The "Allah" row "is an ethnic and political thing more than a religious one," said Azmi, arguing that the ban on the use of the word is aimed at shoring up government support among Malays, who represent its base.

"The term 'Allah' has been used commonly elsewhere. The government is just pandering to some people who are calling for the ban, but most people actually feel quite indifferent about this issue," he said.

The ruling party, the United Malays National Organisation (UMNO), has been accused of stoking Malay nationalism in order to protect its support base after 2008 elections where it lost ground to the opposition.

Pollster Ibrahim Suffian said the church attacks are a "double-edged sword" for Najib, who came to power last year pledging to heal divisions among the ethnic groups.

"If the government doesn't appeal (against the court ruling), it will be seen as offending the conservative Muslims in the country, but at the same time he has pledged to reach out to all minorities," he said.

"It just goes to show the limited amount of room he has between balancing his political interest and a wider Malaysian interest," said Ibrahim, head of the independent polling firm Merdeka Centre.

Najib has visited the scene of the most serious of the attacks, a church that was partly gutted last Friday, as have several leaders of the opposition Islamic party, which is challenging UMNO for Malay support.

The fire-bombings come just as Malaysia, Southeast Asia's third-largest economy, is trying to woo foreign investors. They also threaten to harm its tourism industry, one of the key foreign exchange earners.

"This is the communication era, so information travels fast... tourists will choose not to visit a country faced with conflicts, especially religious conflicts," Tourism Minister Ng Yen Yen has warned.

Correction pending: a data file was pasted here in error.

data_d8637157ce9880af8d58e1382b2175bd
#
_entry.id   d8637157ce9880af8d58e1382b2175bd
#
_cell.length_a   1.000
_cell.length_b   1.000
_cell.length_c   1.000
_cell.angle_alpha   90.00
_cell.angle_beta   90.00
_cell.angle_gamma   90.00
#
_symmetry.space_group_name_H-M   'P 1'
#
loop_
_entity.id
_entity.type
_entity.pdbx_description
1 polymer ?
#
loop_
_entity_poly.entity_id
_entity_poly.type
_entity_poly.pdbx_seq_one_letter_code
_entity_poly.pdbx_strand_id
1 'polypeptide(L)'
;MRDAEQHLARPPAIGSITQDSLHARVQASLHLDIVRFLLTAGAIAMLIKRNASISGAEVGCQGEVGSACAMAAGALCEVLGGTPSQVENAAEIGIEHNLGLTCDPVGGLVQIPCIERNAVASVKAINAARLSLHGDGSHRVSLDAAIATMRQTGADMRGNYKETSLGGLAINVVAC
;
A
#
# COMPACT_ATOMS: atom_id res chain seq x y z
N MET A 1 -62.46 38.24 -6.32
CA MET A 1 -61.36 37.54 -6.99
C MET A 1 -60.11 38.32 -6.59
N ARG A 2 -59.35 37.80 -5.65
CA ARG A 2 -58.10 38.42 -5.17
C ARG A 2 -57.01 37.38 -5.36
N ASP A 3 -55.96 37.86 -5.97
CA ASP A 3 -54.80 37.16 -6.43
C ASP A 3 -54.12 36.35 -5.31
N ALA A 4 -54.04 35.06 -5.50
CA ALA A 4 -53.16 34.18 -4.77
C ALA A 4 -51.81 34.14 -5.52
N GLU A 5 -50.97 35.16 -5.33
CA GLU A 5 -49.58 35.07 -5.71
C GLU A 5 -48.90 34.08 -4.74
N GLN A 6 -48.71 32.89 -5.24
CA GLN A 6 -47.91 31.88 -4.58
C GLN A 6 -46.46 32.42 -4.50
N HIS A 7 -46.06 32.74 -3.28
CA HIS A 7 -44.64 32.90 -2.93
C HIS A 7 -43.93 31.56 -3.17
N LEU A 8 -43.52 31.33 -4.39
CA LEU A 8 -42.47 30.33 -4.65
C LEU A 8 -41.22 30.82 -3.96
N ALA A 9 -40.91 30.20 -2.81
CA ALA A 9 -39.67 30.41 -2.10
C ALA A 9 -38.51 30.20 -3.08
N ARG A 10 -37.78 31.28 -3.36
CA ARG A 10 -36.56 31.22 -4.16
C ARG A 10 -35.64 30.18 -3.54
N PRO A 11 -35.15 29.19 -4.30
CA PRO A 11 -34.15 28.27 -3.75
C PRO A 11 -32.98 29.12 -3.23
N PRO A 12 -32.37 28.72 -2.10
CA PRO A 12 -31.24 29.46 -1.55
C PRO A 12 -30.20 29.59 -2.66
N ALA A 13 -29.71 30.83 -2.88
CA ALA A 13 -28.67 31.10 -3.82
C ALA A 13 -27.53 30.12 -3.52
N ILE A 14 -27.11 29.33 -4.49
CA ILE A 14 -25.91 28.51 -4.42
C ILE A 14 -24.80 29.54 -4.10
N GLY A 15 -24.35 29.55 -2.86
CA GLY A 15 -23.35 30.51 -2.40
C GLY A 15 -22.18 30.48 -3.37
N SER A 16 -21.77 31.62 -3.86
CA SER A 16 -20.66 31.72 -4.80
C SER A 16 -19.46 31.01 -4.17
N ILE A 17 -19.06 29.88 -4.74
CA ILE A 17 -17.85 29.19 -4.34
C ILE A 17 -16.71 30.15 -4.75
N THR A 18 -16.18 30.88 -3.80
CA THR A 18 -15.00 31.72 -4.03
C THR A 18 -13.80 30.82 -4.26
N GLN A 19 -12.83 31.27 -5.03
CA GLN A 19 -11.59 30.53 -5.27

Religion and language are sensitive issues in multiracial Malaysia, which experienced deadly race riots in 1969.

The latest controversy may be prolonged as there have been no steps towards a compromise over the "Allah" case. The High Court last week suspended the lifting of the ban but has yet to set a date to hear the government's appeal.

Prominent Islamic cleric Harussani Zakaria said he recognised that the disputed word is widely used by Christians in the Middle East, as well as in neighbouring Indonesia, but said it had to be off-limits in Malaysia.

He disputed Christians' claims that they had used the word for centuries without incident, and accused them of having "hidden motives".

"We are still living in a moderate Muslim country but we can't be tolerant on issues of faith. Please just respect our faith, that's all," he told AFP.

Father Lawrence Andrew, the editor of the Catholic "Herald" newspaper which mounted the legal challenge to the government ban, was also resolute.

"How do we withdraw the case when the case has been decided and it was decided in our favour?" he asked. "We have been using the word for so long, at least 400 years here."